As of now, a quick survey of the VR spaces, reveals that many of the existing experiences are still totally meaningless. And even Pong, the lungfish of video games, created meaning through the drama of competition.

For VR to continue to succeed in the branded content space, marketers will need to find a way to integrate context into its technology. Marketers will need to remember the power of storytelling, or else risk giving birth to countless VR Jar Jar Binks in the coming years.

One might argue that VR creators should even look to an unlikely place for inspiration – writers.

VR and Versimiltude

If you think about it, writers learn early on that to compel readers to willingly suspend their disbelief and immerse themselves in another world there must be versimilitude  –  a reality constructed through the five senses: touch, smell, sight, sound, and taste.

By offering a compelling story, dramatic conflict, sympathetic characters, and versimiltude, the writer can successfully hold a reader’s attention. Otherwise, the writer is wasting their time.

The same principle applies to virtual reality.

Five Virtual Reality campaigns that nailed storytelling

Unsurprisingly, VR and augmented reality efforts that prioritize telling a compelling story and feature dramatic conflict and authentic characters over selling someone something, are the ones that already resonate more deeply with consumers.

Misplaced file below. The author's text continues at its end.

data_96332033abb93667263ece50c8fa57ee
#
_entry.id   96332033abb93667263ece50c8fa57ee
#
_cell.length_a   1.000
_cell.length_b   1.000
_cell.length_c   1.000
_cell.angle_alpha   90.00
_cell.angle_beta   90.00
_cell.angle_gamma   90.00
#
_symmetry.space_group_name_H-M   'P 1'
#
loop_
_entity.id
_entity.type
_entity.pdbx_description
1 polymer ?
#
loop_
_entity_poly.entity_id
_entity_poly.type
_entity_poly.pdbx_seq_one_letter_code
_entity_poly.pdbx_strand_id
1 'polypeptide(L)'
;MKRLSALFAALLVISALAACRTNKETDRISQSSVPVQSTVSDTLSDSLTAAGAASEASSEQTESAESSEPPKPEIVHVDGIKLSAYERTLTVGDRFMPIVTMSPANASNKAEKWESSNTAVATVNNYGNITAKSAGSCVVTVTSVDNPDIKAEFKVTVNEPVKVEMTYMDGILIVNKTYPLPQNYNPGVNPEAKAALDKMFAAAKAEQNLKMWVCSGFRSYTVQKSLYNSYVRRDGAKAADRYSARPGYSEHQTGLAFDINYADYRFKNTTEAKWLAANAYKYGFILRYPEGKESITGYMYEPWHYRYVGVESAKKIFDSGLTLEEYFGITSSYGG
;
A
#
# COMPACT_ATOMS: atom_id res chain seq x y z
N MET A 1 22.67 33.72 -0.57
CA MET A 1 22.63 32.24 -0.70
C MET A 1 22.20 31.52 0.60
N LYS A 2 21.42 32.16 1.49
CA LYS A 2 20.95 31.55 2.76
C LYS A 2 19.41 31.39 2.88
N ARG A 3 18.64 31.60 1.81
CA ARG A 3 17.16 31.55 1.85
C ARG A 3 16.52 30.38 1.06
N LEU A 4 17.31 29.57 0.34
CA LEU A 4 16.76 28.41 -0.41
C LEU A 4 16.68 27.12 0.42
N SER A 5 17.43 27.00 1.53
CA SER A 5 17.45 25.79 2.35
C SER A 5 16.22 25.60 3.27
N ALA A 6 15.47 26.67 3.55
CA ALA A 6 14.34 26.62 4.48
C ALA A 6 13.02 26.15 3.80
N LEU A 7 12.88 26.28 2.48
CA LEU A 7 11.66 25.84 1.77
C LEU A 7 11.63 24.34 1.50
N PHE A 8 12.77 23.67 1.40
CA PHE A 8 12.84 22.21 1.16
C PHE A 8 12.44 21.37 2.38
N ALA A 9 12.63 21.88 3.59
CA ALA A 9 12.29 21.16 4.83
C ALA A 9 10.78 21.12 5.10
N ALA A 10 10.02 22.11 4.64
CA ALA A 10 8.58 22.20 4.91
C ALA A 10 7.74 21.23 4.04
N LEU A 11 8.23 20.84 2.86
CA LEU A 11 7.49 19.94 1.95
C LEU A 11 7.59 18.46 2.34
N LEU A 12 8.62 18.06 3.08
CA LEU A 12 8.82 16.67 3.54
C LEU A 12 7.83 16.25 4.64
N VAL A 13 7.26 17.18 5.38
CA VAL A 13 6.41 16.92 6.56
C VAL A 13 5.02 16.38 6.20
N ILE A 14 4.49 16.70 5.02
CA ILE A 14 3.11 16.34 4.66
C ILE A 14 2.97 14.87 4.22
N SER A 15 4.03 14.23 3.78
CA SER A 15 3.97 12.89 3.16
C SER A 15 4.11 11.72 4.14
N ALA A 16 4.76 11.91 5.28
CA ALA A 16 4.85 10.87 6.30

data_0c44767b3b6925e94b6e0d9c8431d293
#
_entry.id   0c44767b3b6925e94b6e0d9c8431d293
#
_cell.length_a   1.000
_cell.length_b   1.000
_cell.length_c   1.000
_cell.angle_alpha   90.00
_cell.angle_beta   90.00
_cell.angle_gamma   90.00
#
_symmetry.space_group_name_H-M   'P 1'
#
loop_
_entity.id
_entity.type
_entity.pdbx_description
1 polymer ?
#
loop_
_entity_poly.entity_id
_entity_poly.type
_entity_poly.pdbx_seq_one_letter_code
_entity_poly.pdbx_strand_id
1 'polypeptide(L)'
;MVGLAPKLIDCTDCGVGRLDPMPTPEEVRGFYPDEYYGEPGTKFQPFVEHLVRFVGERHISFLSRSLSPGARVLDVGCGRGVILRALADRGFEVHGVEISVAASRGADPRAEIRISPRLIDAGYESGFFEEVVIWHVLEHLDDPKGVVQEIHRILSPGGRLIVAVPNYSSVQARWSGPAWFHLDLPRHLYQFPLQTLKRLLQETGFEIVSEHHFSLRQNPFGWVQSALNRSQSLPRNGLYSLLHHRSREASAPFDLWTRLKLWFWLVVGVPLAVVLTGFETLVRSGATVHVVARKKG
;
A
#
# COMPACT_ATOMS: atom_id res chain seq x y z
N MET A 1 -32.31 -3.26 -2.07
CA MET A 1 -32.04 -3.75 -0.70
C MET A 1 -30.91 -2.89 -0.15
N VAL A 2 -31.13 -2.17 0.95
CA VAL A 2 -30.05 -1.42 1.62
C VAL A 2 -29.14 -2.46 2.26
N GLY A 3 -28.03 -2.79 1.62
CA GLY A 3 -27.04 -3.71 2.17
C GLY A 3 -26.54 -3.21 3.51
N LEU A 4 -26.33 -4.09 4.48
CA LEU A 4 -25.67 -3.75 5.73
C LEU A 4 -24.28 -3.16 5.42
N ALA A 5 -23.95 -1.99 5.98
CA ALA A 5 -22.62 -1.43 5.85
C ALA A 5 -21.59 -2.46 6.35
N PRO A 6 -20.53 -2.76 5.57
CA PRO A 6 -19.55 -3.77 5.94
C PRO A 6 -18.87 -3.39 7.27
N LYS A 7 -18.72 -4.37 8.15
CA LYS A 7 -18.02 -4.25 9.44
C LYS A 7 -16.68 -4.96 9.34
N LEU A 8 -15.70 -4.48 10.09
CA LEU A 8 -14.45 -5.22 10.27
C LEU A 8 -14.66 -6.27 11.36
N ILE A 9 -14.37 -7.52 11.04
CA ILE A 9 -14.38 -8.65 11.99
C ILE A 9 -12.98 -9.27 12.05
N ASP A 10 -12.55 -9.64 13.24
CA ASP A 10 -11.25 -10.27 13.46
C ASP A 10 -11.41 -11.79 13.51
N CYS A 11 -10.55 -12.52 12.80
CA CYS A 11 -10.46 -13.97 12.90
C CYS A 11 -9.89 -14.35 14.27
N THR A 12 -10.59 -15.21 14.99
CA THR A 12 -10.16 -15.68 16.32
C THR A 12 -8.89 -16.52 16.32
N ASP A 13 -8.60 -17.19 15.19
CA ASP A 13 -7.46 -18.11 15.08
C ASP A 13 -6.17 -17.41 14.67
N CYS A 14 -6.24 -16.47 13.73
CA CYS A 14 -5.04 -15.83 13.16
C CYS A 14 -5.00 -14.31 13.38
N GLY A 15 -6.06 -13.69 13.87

As VR technology becomes less expensive and more deeply assimilated into the ways people engage with information, brands and content managers should consider the five examples below as they build their own VR strategies.


UNICEF’s “Clouds Over Sidra” is an innovative interactive experience that allows users to witness the story of one child in a Syrian refugee camp in virtual reality using a smartphone and simple box-viewer. The storytelling helps participants empathize with the refugees’ circumstances, raises awareness, and bolsters fundraising efforts for UNICEF NZ.

The power of VR is the R part – the reality. Too often it is too easy for people to define their own realities in a context that legitimizes their decisions and places the world’s ugliness at an acceptable distance. In “Clouds Over Sidra” UNICEF closes that distance by contextualizing – without hyperbolizing – the plight of Sidra and juxtaposing the child’s innocence with the inhumanity of war. A very powerful use of VR, and storytelling.